Prevalence of Hypertension and Associated Risk Factors among Maasai Communities in Simanjiro, Tanzania

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dc.contributor.author Mandha, Juliana
dc.contributor.author Buza, Joram
dc.contributor.author Kassim, Neema
dc.contributor.author Petrucka, Pammla
dc.date.accessioned 2019-05-22T11:17:32Z
dc.date.available 2019-05-22T11:17:32Z
dc.date.issued 2015-10-30
dc.identifier.issn 2454-7077
dc.identifier.uri http://dspace.nm-aist.ac.tz/handle/123456789/155
dc.description Research Article published by Archives of Current Research International en_US
dc.description.abstract Aims: This study was conducted within a rural pastoral community of Maasai in Simanjiro District of Tanzania to determine prevalence of hypertension and its determinants. Study Design: This study was a population based cross-sectional design. Place and Duration of Study: This study was conducted with Maasai pastoral communities in Simanjiro District of Tanzania in mid-2015. Methodology: The study included 561 Maasai participants (175 males and 386 females). Consenting adults (≥ 25 years) were interviewed using the World Health Organization STEPWISE survey instrument, which examined and tested for hypertension related indicators. The average age (years) of the participants was 39±13.9. Most of the respondents (46.9%) were in the age group of 25-34 years. Results: The prevalence for hypertension within this sub-population was 21.3%, 95% CI [18,25]. Systolic blood pressure was significantly (p<0.05) associated with diastolic blood pressure, heart rate, weight, height, body mass index, waist circumference, abdominal obesity, history of raised blood glucose, fruit servings per day, main work, and vigorous work done. The majority (96.26%) of Maasai participants were physically active, with those in the 24-34 year age group having higher metabolic equivalents (10563.92±7552) than the 65+ group (4852.09±5835.272) (p< 0.0001). Hypertensive participants showed lower metabolic equivalents (179.2±107.7) than their nonhypertensive counterparts (297.6±53.1). The majority of participants were within normal weights for both men (57.1%) and women (63.2%), but body mass index differed according to age groupings (p = 0.0454) and hypertensive status (p=0.0063). A small proportion (0.7%) of participants had a history of raised blood glucose; however, hypertensive participants had significantly (p=0.0136) higher blood glucose levels. Fruits and vegetable intake was similar among hypertensive and nonhypertensive participants; however, there was a significant difference across age groups (p=0.0085). The awareness rate amongst participants of hypertension was low at 17.5%. Conclusion: Given this key finding that hypertension prevalence among the rural Maasai community was found to be high and awareness rate was low, it is imperative to put strategies in place for primary prevention and targeted treatment of hypertension directed at this sub-population. en_US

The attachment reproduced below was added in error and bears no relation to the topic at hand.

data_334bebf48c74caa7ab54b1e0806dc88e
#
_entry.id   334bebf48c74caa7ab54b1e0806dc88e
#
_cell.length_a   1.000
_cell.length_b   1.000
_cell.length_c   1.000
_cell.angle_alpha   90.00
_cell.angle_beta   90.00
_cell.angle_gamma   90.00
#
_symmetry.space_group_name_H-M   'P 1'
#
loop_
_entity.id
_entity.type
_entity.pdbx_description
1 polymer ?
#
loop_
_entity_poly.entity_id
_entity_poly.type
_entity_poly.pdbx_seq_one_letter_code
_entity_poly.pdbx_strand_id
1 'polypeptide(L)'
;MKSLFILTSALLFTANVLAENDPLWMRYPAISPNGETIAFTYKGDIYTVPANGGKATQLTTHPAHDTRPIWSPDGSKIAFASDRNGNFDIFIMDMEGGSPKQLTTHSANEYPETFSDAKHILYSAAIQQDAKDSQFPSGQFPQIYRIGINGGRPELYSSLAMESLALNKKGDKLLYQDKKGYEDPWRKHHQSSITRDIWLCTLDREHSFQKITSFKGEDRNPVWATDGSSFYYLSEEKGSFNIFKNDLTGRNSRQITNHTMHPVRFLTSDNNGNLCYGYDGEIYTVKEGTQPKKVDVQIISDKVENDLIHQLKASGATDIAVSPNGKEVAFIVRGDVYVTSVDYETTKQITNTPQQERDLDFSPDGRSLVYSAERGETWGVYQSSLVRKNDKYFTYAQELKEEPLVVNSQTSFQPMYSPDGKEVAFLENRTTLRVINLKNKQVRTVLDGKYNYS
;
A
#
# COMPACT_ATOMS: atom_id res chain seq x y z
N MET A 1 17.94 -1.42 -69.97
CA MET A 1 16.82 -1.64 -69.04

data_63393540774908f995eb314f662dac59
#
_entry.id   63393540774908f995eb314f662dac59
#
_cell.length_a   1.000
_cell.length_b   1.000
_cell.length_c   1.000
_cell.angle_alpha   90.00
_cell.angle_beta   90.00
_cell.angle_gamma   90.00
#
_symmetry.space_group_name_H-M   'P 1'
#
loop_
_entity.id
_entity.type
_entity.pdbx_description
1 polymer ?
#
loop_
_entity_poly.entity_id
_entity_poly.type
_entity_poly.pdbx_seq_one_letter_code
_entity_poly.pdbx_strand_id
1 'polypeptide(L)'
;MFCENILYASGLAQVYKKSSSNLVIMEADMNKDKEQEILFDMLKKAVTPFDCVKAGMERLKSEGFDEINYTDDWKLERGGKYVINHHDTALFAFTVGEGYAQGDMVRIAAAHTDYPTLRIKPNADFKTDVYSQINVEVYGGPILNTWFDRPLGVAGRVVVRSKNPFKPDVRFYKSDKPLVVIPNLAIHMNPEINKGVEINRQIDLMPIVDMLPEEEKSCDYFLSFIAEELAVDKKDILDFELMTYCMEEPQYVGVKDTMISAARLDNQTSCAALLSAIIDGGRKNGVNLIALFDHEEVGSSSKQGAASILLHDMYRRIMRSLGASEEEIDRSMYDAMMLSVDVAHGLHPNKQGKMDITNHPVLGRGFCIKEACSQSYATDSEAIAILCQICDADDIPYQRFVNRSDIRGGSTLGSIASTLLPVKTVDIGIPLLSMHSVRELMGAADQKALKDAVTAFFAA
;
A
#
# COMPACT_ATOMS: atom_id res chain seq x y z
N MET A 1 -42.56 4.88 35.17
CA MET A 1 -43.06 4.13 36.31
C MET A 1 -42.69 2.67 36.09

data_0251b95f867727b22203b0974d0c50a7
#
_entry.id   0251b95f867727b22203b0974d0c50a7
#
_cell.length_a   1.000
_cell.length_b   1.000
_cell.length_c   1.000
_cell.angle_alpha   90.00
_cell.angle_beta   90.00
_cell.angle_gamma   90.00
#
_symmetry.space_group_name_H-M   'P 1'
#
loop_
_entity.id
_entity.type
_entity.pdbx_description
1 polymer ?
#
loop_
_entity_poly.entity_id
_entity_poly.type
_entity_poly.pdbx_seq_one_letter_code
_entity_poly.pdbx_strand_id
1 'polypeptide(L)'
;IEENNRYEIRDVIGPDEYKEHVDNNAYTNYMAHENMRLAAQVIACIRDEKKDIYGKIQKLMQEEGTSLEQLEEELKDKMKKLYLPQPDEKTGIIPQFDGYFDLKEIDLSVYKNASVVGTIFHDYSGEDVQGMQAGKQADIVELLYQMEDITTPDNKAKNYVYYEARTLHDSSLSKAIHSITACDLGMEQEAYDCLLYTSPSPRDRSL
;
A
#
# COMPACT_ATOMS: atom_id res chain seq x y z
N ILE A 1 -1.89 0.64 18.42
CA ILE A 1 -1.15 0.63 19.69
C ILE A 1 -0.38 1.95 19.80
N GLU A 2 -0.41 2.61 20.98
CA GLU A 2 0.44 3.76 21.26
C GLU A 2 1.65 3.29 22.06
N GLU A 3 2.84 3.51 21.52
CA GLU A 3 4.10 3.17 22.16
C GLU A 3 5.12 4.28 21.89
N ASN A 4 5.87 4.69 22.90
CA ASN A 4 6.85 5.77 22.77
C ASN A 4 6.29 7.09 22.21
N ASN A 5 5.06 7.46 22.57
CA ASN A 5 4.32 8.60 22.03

dc.language.iso en_US en_US
dc.publisher Archives of Current Research International en_US
dc.subject chronicity awareness en_US
dc.title Prevalence of Hypertension and Associated Risk Factors among Maasai Communities in Simanjiro, Tanzania en_US
dc.type Article en_US

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